Buddha or Budai Featured

Buddha Figurine

Buddha Figurine at a shop in Little Tokyo, Los Angeles. It bears no resemblance to my father’s figurine.

For as long as I can remember my dad owned a Buddha. He still does. It is a little figurine the size of three standing packs of cigarettes with a green velvet covered bottom that, except for a chipped ear, managed to survive in one piece through our family’s different stages and events. Especially the movings. We moved a lot between the 70s and 80s and lost lots of cool stuff in between, but not that little golden statue, which usually was the first thing to find a place in each new home.

That place was either on the table next to the main door or on the table next to my dad’s side of the bed. Always surrounded by Venezuelan and I Ching coins he read every morning to peek into the kind of day he was about to face. That required throwing the I Ching coins and checking in a little book the meaning of heads or tails before the mandatory last step of the ritual: Rubbing Buddha’s distended belly for good luck.

I always found the scene curiously modern and wondered what would a XIX Century American slave owner think of it: A middle class Latin-American black man , dressed in European suits, practicing a Chinese superstitious ritual before heading to work in IBM.

The Buddha figurine is exactly the one you have in mind. Big fat laughing Buddha with long ears and even longer man-boobs. He’s sitting comfortably over his short and chubby legs. Not a care in the world except bringing luck to his believers like an Asian Santa Claus for adults.

Someone get this guy a Royale with Cheese Stat!

Someone get this guy a Royale with Cheese Stat!

So deep-rooted was this image of Buddha in my brain, that I almost chocked on Raisinets when Keanu Reeves played a 7% body fat Buddha in “Little Buddha”, Bertolucci’s mid 1990s semi-biopic. I saw it in Caracas with my girlfriend and her family at one of Concresa’s theaters and we all laughed at the ridiculous casting decision. Keanu? Please… Earthly venison-jerky man-God playing pre-enlightenment post-bacon heavenly-God? Inconceivable!

After the movie we sat at a cafe in Las Mercedes and talked about the movie over coffee and cigarettes. The decision was unanimous. Almost 10 years after “The Last Emperor”, Bertolucci sold out to Hollywood and miscast Keanu on purpose in search of another commercial and critical success. It was the only explanation possible. How else could someone ignore the fact that you needed at least 4 and a half Keanus to bake (or half-bake, as in the case of this movie) 1 laughing Buddha? Everybody knew that.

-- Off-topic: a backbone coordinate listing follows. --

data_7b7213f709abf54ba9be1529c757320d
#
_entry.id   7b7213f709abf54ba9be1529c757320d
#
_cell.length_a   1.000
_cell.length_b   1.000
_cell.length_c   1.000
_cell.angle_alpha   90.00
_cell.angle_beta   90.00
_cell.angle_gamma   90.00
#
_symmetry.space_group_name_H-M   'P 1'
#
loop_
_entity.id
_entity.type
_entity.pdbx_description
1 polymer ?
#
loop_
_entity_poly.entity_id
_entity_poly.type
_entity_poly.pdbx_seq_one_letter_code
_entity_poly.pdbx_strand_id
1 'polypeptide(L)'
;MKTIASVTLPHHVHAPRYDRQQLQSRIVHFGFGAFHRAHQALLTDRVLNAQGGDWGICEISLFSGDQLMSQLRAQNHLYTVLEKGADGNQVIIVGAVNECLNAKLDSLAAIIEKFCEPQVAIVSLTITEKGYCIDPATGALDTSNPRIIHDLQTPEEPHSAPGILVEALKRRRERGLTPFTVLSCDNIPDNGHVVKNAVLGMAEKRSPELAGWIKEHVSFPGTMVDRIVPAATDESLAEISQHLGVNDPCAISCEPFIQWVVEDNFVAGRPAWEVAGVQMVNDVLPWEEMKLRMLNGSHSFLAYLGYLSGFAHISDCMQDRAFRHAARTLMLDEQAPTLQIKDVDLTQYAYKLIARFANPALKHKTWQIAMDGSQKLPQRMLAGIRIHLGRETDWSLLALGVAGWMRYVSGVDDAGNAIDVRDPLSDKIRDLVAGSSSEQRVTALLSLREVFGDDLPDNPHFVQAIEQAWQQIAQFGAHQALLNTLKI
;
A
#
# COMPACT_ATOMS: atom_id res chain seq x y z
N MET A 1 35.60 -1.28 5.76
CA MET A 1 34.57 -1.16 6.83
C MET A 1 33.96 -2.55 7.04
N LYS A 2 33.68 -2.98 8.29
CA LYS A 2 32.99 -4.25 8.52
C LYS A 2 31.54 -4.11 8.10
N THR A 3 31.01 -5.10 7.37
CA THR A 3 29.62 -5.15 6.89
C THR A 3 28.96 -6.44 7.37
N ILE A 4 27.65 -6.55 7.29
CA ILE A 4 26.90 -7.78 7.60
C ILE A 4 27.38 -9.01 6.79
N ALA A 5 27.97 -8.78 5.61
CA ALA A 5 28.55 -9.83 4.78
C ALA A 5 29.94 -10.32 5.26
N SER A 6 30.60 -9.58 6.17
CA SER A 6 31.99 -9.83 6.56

Or that’s what I thought. Until 20 years later yesterday. When I still waded in the most beautiful and blissful sea of Buddhist ignorance.

Except for his velvety bottom I knew little to nothing about Siddhartha Gautama before Bertolucci. And the needle didn’t move much after “Little Buddha”, as this was the first film in which I fell asleep. All I remember is Keanu covered in bronze Pan-Cake wearing a loincloth and stumbling out of a river. Or something like that. I really didn’t paid much attention because a) I was sleeping, and 2) I couldn’t get past the fact that Buddha didn’t weight 400 pounds.

Which is why yesterday, while arguing about my eating habits, I told my girlfriend that, for a big boned deity and all, Buddha’s pro-moderation and anti-self-indulgence advocacy was truly hypocritical.

Her reaction to my super awesome comeback was, in order of appearance, a blank stare, a frown, and a slow head tilting that, at first, I thought was the product of a brain hemorrhage caused by my life-changing seeding of nihilistic logic in her beautiful Taiwanese mind. But then it hit me. Her face didn’t display enlightenment, but a type of disgust that (according to some viral “listicle”) Germans call Fremdschämen. Literally, the horror after realizing someone is totally oblivious to how embarrassing they truly are.

I know that face because I flash it almost on a daily basis when dealing with strangers that, normally, also have what the ever-creative word-spewing Germans call a Backpfeifengesicht. Literally, a face begging for a fist. Which is probably what I had because my girlfriend’s hand turned into a fist as she said “Buddha is NOT fat. You’re talking about Budai”.

I’m sure my Backpfeifengesicht got even more Backpfeifengesicht-ish as I rushed to Google Buddha to show my girlfriend how it was universally known that Buddha was fat. But then my Fremdschämen levels reached an epic peak because, unexpectedly to me, most pictures of Siddhartha Gautama showed that he was indeed rather delicate. The fat man my dad caressed each morning wasn’t Buddha, but another deity called Budai, who in the West is normally confused with the enlightened Nepali.

“You see!”  My girlfriend’s voice drilled my ears as I browsed through images that were more Keanu than Jonah Hill. “Say you’re sorry to Buddha!” She joked before kissing the face of her misinformed boyfriend and continuing watching a Taiwanese reality show on my iPad. I just grunted and accepted defeat.

Bertolucci was right, Keanu was right, my girlfriend was right, Google was right, and I was wrong. But in my defense, it was my father who created this deception that decades later made me look like an ass. Which is what I’ll probably be in the next life for calling Buddha fat without fact-checking first.

Innocent mistake leads to reincarnation anxiety

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